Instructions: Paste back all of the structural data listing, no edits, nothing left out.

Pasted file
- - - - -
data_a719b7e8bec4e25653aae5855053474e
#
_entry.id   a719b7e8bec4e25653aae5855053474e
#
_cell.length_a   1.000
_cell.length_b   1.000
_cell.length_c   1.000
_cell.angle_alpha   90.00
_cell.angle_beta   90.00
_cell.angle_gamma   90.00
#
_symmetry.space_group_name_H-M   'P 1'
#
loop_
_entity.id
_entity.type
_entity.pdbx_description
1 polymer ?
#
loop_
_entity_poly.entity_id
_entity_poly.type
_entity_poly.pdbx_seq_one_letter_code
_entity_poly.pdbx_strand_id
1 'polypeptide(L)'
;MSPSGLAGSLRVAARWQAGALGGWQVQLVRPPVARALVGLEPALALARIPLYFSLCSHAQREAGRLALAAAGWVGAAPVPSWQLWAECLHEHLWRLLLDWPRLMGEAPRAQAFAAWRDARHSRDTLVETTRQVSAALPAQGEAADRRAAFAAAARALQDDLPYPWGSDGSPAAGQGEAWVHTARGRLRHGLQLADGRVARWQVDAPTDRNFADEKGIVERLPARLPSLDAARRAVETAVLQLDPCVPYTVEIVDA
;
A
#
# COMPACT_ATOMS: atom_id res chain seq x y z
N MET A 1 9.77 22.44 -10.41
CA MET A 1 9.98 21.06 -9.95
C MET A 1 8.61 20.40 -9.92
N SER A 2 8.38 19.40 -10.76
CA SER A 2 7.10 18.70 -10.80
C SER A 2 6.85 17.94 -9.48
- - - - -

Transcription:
data_a719b7e8bec4e25653aae5855053474e
#
_entry.id   a719b7e8bec4e25653aae5855053474e
#
_cell.length_a   1.000
_cell.length_b   1.000
_cell.length_c   1.000
_cell.angle_alpha   90.00
_cell.angle_beta   90.00
_cell.angle_gamma   90.00
#
_symmetry.space_group_name_H-M   'P 1'
#
loop_
_entity.id
_entity.type
_entity.pdbx_description
1 polymer ?
#
loop_
_entity_poly.entity_id
_entity_poly.type
_entity_poly.pdbx_seq_one_letter_code
_entity_poly.pdbx_strand_id
1 'polypeptide(L)'
;MSPSGLAGSLRVAARWQAGALGGWQVQLVRPPVARALVGLEPALALARIPLYFSLCSHAQREAGRLALAAAGWVGAAPVPSWQLWAECLHEHLWRLLLDWPRLMGEAPRAQAFAAWRDARHSRDTLVETTRQVSAALPAQGEAADRRAAFAAAARALQDDLPYPWGSDGSPAAGQGEAWVHTARGRLRHGLQLADGRVARWQVDAPTDRNFADEKGIVERLPARLPSLDAARRAVETAVLQLDPCVPYTVEIVDA
;
A
#
# COMPACT_ATOMS: atom_id res chain seq x y z
N MET A 1 9.77 22.44 -10.41
CA MET A 1 9.98 21.06 -9.95
C MET A 1 8.61 20.40 -9.92
N SER A 2 8.38 19.40 -10.76
CA SER A 2 7.10 18.70 -10.80
C SER A 2 6.85 17.94 -9.48